The Wild Ride

I decided this morning that having a special needs child is basically like being on a roller coaster ride that never ends. There’s no real final goal or destination; it’s just endlessly going, sometimes rolling along up high, sometimes plummeting down so suddenly your breath is taken away.

I always hesitate to post about the more emotional, difficult side of our journey, because I don’t want to show myself as negative. I’m not usually. I’ve spoken for the past 2 years, though, about how sometimes it just catches up and overwhelms. I have a few bad days, I shake it off, and I carry on.

This time, it’s how Danny seems to always master something, and we get so excited, and then he just…stops. For a while he was saying “hi” when we said it to him, then he stopped. For a while he was showing off his tummy when we asked where it was, then he stopped. Other times he’ll show something once that is obviously not a fluke, like stopping short when we ask where his monkey is and turning around to pick it up, or echoing “mown” after we ask if he wants down, and then he’ll never repeat it. Enough of those add up and it’s like there’s an overflow point where I start to obsess.

Is it all just coincidental timing and he’s not really learning these things?

Is he losing skills because his calcification from the CMV makes it impossible for him to retain?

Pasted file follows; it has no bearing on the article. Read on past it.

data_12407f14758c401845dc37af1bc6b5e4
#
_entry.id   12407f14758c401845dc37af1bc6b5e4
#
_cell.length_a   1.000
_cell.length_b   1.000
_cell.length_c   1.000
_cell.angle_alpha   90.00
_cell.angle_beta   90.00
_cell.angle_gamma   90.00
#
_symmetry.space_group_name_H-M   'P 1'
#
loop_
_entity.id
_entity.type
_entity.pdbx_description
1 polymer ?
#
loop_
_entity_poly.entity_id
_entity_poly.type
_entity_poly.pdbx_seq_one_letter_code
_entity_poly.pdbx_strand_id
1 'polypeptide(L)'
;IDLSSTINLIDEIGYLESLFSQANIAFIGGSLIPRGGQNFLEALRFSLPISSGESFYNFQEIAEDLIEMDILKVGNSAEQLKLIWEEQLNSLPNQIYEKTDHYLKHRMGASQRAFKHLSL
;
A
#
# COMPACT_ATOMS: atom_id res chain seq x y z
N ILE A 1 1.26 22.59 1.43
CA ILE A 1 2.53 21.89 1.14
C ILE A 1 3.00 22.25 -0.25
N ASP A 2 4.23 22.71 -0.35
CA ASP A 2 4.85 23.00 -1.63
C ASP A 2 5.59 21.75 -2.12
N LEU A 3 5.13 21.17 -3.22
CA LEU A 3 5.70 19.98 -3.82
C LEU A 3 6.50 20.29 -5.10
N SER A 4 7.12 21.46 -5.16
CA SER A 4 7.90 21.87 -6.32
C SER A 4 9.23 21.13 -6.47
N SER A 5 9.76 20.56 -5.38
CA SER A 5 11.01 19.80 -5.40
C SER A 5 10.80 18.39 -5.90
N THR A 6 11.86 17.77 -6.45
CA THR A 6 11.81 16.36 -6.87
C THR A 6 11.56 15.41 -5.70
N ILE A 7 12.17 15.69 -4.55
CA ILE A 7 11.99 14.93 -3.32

They say something about losing skills and autism – is he autistic?

Is he ever going to learn to listen and speak?

Did we put him through 7 hours of surgery for it to fail?

Breathe, Kelly, breathe.

The truth is – and I know this! – there are no answers for us right now. Whatever he will or won’t do, he’s going to do it, and he’s going to do it on his own time. Instead of all those other things he used to do, he’s trying to sing now, and learning all the actions to songs we sing a lot both at home and at school. My husband tells me to be patient, and my initial reaction is, “It’s been 2 freaking years already – how much longer do I need to wait!”

As long as it takes.

I stared out the window after he said it last night, watching paramedics take a stretcher out of the back of an ambulance and disappear into a neighbor’s house, and took a few deep breaths. He’s here. He’s healthy, which is a miracle all to itself that we don’t have to deal with hospital visits and medical fragility. He’s walking, and eating, and laughing, and snuggling, and making cheesy faces for the camera, and rolling trains across his train table and up the wall and over my leg, all because he can.

So the roller coaster starts its slow climb again, because the drops are quick but the rises are slow, and then we’ll be sailing along again. After all, any ride with this adorable child (who has to be one of the cutest kids on the face of the planet, seriously!) can’t be too bad.

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  • ((HUGS)) Brandon had a lot of developmental delays. He didn’t have the same issues but I can relate with your post in a lot of ways. Keep doing what you are doing.